The spool bearings still have to spin as the spool rotates, but now without the weight of the spool on them.  That weight is now pushing (and spinning) against the inside of the cast control knob with no bearings (in this case, a thrust bearing would be appropriate) to lessen the friction.  I just can't imagine how that is any advantage over keeping the spool horizontal and its weight supported by the ball bearings.

 

Mr. Clunn certainly has a whole lot more experience than I do in throwing baitcasting rigs.  All I'm saying is that I'm skeptical of the advantage of tilting a reel sideways when casting.  And I'll probably will continue to be skeptical until someone proves it to me or I prove/disprove it for myself.

 

Tight lines,

Bob

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6 hours ago, desmobob said:

 

Absolutely no offense to you Brad, but your boat trailer analogy makes no sense to me.  In it, you're turning the trailer on its side and removing all it's weight from the wheels.  By turning a reel sideways, what weight are you removing?  A reel spool would be better (but still not accurately) represented by the trailer wheels of the trailer up on jacks.  Would they spin easier with the trailer flat or up on its side?  It's moot, as the trailer analogy doesn't work representing a spinning spool supported by bearings... maybe one wheel spinning on its bearings would.

 

The spool weighs the same, regardless of it's orientation.  If it's turned to vertical, what is now bearing the weight of the spool?  If not the spool bearings, I'd say it's now the bottom tip of the spool shaft, and it would be bearing (and spinning) against the cast control knob's inner surface.  

 

The spool bearings still have to spin as the spool rotates, but now without the weight of the spool on them.  That weight is now pushing (and spinning) against the inside of the cast control knob with no bearings (in this case, a thrust bearing would be appropriate) to lessen the friction.  I just can't imagine how that is any advantage over keeping the spool horizontal and its weight supported by the ball bearings.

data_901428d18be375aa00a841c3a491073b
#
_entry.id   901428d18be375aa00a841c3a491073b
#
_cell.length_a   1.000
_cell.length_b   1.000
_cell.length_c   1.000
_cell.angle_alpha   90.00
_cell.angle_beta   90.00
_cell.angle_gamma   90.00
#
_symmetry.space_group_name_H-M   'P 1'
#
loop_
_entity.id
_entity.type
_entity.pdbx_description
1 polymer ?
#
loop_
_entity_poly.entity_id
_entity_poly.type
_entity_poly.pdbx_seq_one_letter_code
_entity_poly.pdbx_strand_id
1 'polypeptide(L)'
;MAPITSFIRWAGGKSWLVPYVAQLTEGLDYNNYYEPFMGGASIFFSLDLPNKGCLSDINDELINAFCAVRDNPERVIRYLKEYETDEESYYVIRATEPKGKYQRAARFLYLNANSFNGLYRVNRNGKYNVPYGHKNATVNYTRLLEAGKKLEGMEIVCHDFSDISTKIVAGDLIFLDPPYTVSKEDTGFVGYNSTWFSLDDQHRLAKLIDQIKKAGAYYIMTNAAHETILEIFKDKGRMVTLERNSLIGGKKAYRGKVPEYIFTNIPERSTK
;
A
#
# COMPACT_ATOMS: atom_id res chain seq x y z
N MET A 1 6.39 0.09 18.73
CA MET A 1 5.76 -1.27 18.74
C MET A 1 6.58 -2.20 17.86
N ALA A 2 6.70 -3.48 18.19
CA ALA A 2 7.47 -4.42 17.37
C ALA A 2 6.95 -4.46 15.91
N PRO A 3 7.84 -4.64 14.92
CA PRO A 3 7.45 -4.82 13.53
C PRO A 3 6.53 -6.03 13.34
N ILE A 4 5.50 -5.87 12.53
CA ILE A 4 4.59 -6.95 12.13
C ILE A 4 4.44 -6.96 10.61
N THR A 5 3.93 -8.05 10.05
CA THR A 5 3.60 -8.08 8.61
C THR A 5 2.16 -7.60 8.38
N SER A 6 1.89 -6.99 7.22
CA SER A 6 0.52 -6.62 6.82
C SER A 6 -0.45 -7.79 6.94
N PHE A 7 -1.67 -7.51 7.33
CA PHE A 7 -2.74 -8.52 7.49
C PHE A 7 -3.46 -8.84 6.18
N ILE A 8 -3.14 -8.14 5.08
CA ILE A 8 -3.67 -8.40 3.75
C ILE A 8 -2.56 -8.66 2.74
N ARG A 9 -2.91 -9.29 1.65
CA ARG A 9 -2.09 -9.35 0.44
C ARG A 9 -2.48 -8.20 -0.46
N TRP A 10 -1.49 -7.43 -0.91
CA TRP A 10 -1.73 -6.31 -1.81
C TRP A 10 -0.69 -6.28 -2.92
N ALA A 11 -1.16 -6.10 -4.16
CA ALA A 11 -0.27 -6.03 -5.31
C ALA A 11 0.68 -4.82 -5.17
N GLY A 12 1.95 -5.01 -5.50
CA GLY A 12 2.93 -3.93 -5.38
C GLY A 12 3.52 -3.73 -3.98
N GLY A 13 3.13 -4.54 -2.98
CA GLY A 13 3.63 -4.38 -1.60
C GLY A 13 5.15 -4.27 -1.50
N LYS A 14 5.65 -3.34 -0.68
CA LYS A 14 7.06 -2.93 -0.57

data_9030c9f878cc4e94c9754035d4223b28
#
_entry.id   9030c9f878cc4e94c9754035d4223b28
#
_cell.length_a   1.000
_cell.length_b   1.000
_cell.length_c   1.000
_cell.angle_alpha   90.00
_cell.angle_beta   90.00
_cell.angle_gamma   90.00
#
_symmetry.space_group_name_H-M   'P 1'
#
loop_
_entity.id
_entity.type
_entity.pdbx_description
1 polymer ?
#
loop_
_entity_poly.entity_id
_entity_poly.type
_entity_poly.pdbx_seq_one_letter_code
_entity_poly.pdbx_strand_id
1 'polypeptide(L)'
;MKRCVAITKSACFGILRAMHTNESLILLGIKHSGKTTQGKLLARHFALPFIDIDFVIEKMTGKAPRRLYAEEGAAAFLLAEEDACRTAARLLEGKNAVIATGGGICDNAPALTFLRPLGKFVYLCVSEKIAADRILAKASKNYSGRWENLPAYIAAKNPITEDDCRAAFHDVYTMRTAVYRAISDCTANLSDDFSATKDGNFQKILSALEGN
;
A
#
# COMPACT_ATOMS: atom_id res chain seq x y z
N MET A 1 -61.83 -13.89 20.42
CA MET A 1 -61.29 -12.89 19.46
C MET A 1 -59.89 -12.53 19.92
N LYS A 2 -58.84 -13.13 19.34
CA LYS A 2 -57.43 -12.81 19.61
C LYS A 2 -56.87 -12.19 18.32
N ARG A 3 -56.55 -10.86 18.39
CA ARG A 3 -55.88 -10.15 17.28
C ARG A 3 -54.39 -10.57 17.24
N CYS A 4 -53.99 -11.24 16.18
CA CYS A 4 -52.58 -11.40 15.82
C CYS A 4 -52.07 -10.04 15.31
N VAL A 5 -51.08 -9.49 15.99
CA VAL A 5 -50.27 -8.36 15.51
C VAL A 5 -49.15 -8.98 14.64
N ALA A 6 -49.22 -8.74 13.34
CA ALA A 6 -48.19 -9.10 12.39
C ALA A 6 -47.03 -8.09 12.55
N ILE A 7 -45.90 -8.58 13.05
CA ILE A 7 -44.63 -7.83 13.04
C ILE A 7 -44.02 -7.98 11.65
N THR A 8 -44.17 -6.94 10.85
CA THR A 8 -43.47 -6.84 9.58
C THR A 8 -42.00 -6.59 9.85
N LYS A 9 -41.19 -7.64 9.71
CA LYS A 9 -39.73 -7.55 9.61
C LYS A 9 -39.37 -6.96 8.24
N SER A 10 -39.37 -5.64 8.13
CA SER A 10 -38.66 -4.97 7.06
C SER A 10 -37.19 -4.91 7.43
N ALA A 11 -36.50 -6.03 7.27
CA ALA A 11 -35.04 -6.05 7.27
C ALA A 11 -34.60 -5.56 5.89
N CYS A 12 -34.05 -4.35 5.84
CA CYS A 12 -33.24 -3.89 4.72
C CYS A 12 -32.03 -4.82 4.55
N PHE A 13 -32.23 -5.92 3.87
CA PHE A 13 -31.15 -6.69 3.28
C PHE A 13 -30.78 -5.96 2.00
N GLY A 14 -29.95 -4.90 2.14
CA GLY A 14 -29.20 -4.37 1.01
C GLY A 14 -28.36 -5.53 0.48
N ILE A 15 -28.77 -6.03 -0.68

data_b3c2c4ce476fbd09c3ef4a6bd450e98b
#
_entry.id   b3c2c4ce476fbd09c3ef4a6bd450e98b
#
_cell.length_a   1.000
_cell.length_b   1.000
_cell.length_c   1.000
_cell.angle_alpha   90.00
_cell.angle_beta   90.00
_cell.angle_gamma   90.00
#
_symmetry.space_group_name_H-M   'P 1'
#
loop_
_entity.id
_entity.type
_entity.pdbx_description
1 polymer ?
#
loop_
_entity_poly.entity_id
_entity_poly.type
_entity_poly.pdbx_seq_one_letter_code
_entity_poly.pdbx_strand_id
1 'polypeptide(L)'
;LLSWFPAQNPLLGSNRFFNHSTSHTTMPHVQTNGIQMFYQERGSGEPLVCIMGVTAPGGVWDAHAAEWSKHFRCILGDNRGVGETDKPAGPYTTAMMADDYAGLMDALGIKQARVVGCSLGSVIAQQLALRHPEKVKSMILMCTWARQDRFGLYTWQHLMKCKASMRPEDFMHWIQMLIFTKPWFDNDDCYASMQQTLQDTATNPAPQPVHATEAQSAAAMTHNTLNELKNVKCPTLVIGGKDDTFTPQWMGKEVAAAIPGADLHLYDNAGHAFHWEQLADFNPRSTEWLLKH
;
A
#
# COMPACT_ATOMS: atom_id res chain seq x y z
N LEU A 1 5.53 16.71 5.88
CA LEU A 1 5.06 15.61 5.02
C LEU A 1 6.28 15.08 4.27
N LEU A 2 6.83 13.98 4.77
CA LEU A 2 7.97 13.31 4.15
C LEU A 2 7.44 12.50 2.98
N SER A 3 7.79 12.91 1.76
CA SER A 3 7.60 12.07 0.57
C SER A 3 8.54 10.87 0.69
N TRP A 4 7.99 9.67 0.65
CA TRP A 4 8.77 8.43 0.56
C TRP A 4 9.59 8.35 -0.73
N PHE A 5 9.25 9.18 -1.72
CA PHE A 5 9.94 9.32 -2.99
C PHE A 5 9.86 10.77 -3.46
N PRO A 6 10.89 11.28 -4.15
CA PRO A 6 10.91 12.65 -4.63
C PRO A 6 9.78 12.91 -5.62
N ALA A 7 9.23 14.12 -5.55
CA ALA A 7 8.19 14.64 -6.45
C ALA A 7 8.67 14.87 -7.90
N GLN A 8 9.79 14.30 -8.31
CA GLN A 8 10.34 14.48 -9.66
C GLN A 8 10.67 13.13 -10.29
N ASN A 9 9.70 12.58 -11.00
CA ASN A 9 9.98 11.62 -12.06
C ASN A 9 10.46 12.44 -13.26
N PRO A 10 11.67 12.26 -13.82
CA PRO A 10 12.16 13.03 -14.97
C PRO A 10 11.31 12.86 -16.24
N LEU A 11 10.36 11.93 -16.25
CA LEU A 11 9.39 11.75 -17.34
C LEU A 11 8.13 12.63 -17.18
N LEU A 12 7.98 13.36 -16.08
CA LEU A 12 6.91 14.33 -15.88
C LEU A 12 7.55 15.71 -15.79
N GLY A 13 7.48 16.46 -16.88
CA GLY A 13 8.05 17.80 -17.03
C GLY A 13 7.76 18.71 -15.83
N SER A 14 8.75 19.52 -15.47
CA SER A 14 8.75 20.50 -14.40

Mr. Clunn certainly has a whole lot more experience than I do in throwing baitcasting rigs.  All I'm saying is that I'm skeptical of the advantage of tilting a reel sideways when casting.  And I'll probably will continue to be skeptical until someone proves it to me or I prove/disprove it for myself.

 

Tight lines,

Bob

Bob, no offense taken. I was struggling for some sort of an analogy.

 

So, when a reel is is the traditional position with the handles at the side, horizontal spool, the "weight" of the spool and its line and shaft is "supported" by the bearings on each side of the spool. This weight is pressing down on the inside of these bearings at the 6:00 position. Gravity.

 

But, when one turns the reel so that the spool shaft is now vertical, it is no longer resting what little weight it is carrying directly on these bearings; it is offset 90 degrees to the bearings. The effects of gravity are aligned with long axis of the spool, just passing through the bearings, but not resting on them.

 

Interestingly, the gravity on the "now" vertical spool might not be supported by the two bearings, but it is supported by "something." For there to be any net pick-up in casting distance, it'd have to have less friction than the shaft on the two bearings. Marginal, I'd think.

 

Brad

 

 

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I think you’d have to be so good at casting to see a difference depending on what direction your handle was pointing that it probably wouldn’t apply to a lot of weekend warrior types like myself. 

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Handle up can provide better brake performance.

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A few months ago we had this exact topic about proper baitcasting technique and discussed in detail the mechanics. 

Watching today's MLF pro's few use the handles up or down technique preferring the handles sideways to start of the retrieve appears to be preferred. 

I learned to cast with the handles up with right hand reels and switch hands to hold the rod and retreive, it's automatic motion for me.

Tom

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The other thing that I consider to be more important, is the fact that it's a much more natural motion of your hand and wrist casting with the handles up.That translates into a much smoother motion throughout the entire cast. If you reach your right arm out and look at the position of your hand, your thumb isn't facing upward. It's either facing the left, or downward. While your arm is out there, flex your wrist. You'll find that it's easier on your wrist and forearm muscles to flex it with your thumb to the side.  That all translates to a more fluid motion. It's also the way you hold a spinning rod when casting.

I have absolutely no idea whether there is less torque on the spool and I doubt if it makes any difference in casting distance for the majority of anglers.

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My handle faces down when I cast, because I prefer a sidearm roll cast. I've tried other ways and found no real difference in performance. I just found my way to be quick and less stressful on my wrist. After bowling for 30+ years, my wrist and elbow needs all the help it can get.